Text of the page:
By Qiesar Baba
It took 29-year-old Fauzul Kabeer one-and-a-half-year of unceasing efforts to finally get his cricket bats made of Kashmiri willow approved by the International Cricket Council (ICC).
The emotional moment of his life came when his Kashmiri willow, similar to the “Salix Alba” wood handmade bat, was used by two Oman cricket players — Naseem Khushi and Bilal Khan — in October 2021 during the T20 World Cup match against Bangladesh at the Dubai cricket stadium.
Kabeer, who did his Masters in Business Administration from Islamic University at Awantipora and is pursuing his PhD in strategic management, fought a battle for over seven years after the death of his father Abdul Kabeer, who set up the GR8 sports manufacturing unit at Sangam in Anantnag.
The young Kabeer wanted to introduce his cricket products including Kashmir willow bats in the international arena.
Recalling the days when the “Made in Kashmir” cricket products were used in Dubai, Kabeer said: “It was an emotional moment not only for me but for the whole of Kashmir.”
He said that to get the products registered by the ICC, “we had to submit all our manufacturing process to met their conditions”.
Everything about the bat — the size, handle, thickness, width and breadth — had to meet international standards.
“We took all these to Dubai ICC headquarters along with our speakers for approval,” he said.
“Once you get the approval from ICC, your brand will not be used by anyone in the world and any international player can use our products.”
Kabeer said Naseem Khushi and Bilal Khan of Oman were very happy after playing with the Kashmir-made bat.
“Oman team players not only used our bats but also wore our helmets, glows and pads during the T20 in 2021,” he said. They also placed an order for 60 cricket bats of Kashmiri willow and other items “which we are going to parcel within few days”.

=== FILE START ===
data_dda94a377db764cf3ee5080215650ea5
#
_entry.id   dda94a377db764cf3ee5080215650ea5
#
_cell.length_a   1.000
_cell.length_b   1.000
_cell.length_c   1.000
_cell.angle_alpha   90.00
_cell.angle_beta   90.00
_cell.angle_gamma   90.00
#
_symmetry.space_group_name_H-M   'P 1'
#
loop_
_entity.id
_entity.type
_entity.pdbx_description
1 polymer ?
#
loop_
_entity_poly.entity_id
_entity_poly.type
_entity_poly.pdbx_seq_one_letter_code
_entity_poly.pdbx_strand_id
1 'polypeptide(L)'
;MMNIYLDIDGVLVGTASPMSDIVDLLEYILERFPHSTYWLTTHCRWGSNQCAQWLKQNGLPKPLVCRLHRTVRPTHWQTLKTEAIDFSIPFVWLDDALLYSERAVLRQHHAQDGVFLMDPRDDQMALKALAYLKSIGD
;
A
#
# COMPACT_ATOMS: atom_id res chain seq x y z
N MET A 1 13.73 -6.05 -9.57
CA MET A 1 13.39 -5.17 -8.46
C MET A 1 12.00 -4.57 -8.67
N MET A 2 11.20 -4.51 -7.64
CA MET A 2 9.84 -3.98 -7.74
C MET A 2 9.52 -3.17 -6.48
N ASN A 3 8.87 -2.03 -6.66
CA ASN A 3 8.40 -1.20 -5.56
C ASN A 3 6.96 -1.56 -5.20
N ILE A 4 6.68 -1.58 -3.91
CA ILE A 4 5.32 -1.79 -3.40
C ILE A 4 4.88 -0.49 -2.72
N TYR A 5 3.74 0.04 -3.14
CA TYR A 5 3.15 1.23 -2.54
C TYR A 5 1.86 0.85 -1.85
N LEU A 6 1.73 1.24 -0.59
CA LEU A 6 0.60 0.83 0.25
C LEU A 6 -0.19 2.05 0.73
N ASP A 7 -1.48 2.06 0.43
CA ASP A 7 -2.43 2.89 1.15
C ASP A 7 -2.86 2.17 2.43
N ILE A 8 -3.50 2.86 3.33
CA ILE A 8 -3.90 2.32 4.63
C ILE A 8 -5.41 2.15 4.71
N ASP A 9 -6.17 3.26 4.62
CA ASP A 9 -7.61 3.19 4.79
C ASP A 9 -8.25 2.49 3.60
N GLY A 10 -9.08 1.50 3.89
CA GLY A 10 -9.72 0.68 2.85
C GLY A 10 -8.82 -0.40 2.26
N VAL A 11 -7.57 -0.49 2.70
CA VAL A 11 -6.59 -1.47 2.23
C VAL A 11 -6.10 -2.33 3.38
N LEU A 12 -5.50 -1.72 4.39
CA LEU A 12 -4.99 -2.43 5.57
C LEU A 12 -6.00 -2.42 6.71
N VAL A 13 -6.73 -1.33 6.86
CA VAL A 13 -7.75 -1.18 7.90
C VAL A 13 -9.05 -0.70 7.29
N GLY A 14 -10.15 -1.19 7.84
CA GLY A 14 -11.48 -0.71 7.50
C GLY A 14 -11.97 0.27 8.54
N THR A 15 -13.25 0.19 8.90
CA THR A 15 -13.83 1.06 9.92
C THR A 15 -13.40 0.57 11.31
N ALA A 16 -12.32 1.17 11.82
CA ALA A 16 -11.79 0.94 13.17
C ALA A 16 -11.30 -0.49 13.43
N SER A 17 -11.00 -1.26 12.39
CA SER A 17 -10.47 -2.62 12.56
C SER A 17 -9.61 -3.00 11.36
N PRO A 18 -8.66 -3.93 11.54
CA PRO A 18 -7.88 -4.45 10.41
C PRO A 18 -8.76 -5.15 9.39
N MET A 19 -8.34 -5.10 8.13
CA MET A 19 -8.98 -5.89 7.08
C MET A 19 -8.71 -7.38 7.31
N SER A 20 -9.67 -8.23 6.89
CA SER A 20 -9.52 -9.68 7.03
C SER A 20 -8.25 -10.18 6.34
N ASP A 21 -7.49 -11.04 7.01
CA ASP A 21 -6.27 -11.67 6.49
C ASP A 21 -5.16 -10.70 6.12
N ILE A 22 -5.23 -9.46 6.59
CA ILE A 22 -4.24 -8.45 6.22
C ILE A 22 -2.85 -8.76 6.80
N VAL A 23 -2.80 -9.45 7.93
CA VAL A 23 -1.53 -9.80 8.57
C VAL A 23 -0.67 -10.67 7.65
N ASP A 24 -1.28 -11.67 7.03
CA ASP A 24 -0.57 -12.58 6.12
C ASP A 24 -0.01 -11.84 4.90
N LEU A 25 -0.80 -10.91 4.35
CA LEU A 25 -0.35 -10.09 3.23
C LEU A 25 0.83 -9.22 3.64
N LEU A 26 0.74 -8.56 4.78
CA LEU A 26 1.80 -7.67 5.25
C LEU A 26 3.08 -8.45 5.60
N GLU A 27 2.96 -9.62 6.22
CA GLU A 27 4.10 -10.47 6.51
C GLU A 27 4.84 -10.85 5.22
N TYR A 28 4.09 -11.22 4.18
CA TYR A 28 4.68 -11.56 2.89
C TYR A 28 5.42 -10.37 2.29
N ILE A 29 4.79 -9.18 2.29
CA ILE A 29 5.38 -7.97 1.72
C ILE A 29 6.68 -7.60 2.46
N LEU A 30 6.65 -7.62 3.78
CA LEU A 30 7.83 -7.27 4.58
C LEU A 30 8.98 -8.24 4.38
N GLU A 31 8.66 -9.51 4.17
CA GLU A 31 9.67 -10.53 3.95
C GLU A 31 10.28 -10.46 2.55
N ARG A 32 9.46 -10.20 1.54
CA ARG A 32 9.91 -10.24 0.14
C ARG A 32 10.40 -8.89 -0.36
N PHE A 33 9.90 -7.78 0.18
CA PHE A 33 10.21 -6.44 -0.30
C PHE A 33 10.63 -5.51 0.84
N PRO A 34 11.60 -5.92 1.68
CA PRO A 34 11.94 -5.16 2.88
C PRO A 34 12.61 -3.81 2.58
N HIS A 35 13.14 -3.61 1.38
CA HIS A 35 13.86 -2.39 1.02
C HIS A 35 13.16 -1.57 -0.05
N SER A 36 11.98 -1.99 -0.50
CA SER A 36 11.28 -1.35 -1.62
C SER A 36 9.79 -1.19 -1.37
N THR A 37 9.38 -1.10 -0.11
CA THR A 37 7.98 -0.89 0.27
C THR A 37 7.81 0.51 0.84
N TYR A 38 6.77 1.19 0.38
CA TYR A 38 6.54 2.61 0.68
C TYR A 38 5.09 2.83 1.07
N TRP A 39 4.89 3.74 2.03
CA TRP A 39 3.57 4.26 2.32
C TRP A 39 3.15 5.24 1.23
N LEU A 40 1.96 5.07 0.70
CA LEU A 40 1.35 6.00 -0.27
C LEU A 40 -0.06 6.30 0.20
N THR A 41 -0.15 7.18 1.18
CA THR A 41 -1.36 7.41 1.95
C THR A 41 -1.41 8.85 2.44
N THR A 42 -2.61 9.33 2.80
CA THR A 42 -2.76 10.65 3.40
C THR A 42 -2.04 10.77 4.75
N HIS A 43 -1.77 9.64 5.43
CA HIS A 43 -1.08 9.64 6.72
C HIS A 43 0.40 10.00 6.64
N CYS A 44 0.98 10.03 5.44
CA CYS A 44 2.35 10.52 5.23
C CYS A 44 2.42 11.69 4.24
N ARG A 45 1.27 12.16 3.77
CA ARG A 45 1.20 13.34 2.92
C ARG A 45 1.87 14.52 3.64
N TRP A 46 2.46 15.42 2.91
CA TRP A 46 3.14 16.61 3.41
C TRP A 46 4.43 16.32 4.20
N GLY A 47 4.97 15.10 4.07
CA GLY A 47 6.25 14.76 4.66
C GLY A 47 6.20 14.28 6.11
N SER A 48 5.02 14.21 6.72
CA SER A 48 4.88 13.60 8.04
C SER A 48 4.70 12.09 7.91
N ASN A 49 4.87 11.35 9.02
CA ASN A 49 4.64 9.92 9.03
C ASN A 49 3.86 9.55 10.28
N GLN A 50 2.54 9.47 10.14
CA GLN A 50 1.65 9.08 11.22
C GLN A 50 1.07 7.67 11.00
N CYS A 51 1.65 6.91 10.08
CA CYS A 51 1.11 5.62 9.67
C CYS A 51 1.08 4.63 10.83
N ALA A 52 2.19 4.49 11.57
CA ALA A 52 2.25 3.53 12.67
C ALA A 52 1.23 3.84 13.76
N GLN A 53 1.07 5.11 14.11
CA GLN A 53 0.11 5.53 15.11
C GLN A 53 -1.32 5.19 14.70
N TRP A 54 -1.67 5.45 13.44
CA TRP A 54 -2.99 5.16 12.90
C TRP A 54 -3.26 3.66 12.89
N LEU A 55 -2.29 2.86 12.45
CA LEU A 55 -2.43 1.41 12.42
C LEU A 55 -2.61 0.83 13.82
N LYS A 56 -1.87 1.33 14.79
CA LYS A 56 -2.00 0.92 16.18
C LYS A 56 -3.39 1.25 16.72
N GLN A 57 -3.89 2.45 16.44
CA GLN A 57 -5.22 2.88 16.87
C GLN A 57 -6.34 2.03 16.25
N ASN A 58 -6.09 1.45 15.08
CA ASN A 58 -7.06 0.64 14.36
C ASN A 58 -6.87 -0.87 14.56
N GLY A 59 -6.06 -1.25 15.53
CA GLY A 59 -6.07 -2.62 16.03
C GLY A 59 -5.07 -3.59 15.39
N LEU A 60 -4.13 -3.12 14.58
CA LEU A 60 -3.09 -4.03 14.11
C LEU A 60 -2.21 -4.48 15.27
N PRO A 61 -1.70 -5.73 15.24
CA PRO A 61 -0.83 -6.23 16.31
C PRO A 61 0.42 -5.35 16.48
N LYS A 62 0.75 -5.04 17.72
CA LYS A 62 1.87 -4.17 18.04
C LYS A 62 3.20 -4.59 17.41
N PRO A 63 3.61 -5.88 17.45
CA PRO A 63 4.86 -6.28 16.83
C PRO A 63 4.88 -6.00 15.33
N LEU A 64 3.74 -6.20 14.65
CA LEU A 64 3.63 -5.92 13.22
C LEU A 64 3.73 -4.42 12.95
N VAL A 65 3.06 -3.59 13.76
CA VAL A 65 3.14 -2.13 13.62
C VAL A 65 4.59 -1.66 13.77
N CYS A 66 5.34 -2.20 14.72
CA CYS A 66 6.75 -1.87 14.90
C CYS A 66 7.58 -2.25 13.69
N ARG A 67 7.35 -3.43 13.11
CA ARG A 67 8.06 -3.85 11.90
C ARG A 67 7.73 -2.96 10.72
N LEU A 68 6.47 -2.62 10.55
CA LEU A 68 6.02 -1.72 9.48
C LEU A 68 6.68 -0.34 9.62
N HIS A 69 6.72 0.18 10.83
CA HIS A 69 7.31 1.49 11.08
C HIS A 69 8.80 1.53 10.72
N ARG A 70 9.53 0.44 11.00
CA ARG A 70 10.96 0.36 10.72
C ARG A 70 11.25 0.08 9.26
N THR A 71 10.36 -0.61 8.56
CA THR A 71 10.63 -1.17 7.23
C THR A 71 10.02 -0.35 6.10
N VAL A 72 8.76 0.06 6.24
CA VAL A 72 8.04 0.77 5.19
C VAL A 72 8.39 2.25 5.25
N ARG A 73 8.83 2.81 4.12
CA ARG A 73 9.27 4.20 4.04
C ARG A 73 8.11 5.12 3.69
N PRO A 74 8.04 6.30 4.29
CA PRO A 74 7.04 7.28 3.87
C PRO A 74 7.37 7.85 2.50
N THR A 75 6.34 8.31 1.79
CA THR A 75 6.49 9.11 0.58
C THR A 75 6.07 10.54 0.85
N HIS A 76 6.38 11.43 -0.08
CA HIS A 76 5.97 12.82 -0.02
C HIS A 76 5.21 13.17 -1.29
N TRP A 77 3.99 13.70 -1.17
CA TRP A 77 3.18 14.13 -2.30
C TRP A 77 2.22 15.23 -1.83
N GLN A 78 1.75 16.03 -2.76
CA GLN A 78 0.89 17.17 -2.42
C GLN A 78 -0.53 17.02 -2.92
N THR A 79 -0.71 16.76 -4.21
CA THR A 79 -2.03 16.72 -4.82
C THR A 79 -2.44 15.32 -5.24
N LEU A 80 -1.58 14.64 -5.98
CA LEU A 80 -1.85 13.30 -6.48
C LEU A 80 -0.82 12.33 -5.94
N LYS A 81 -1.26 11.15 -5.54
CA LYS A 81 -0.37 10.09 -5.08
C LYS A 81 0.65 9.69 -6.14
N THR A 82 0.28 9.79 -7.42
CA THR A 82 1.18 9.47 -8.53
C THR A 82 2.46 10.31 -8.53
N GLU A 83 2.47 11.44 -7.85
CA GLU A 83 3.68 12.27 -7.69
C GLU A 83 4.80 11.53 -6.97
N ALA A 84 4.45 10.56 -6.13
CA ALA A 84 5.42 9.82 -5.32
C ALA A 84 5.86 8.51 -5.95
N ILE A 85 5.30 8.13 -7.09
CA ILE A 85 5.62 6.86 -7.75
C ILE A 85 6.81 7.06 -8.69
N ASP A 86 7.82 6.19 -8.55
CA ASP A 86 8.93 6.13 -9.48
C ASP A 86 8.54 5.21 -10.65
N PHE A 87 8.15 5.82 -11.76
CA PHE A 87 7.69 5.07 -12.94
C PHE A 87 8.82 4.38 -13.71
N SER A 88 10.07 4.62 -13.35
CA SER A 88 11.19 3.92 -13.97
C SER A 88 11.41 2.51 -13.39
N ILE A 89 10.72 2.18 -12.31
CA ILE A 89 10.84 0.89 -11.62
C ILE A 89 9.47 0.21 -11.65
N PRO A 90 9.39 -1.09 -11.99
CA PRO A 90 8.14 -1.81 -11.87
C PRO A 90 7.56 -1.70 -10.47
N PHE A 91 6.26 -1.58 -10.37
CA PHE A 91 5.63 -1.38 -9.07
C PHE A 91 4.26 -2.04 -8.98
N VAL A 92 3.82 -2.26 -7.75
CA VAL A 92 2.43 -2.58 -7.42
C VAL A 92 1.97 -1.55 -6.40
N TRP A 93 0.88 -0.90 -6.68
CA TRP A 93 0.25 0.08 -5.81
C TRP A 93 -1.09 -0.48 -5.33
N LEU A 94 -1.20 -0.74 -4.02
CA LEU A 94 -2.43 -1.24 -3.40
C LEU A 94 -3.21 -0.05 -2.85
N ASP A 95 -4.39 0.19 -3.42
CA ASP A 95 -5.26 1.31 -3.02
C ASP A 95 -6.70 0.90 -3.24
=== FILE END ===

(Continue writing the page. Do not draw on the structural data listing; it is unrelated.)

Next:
He said that Pakistani cricket bowlers Shadab Khan and Hassan Ali also approached him during the World Cup in Dubai and expressed their desire to use GR8 Kashmir willow bats.
“Players from Bangladesh, Sri Lanka, South Africa, Scotland and Australia have already approached us for bats. We are preparing their orders.”
Kabeer said cricket bats are usually made in only two places — England, Australia and South Africa also make bats but import the wood from England.
He said cricket bats are different for openers, the middle order batsmen and the hard hitters. Similarly, hard and slower pitches demand different types of bats.
In South Asia, bats are also made in Pakistan using wood from Sialkot, Rawlakote and that part of Kashmir that Pakistan holds, he said
In Indian Kashmir, there are about 400 units making cricket bats. Kashmir. Manufacturers also sell raw material to agents in Jalandhar in Punjab and Meerut in Uttar Pradesh who sell the products in their own name.
Kabeer said that after the death of their father, he and his brother Niyaz-ul-Kabeer toured cricket playing nations including Australia, New Zealand, South Africa and Gulf countries but could not secure orders. “Everywhere they said that Kashmir willow is only for Gully cricket.”
It took seven years for the Kashmiri identity to storm the international market.
Kabeer said he also approached Oman, Scotland, the Netherlands and Namibia to promote his, “Many players have shown their interest and put in their orders.”
He said they could not afford Indian cricket players for the promotion as they were seeking crores of rupees..
“We are getting enough orders from Indian states,” he added.
Kabeer’s company has also received a huge order from 150 Dubai schools and cricket academies.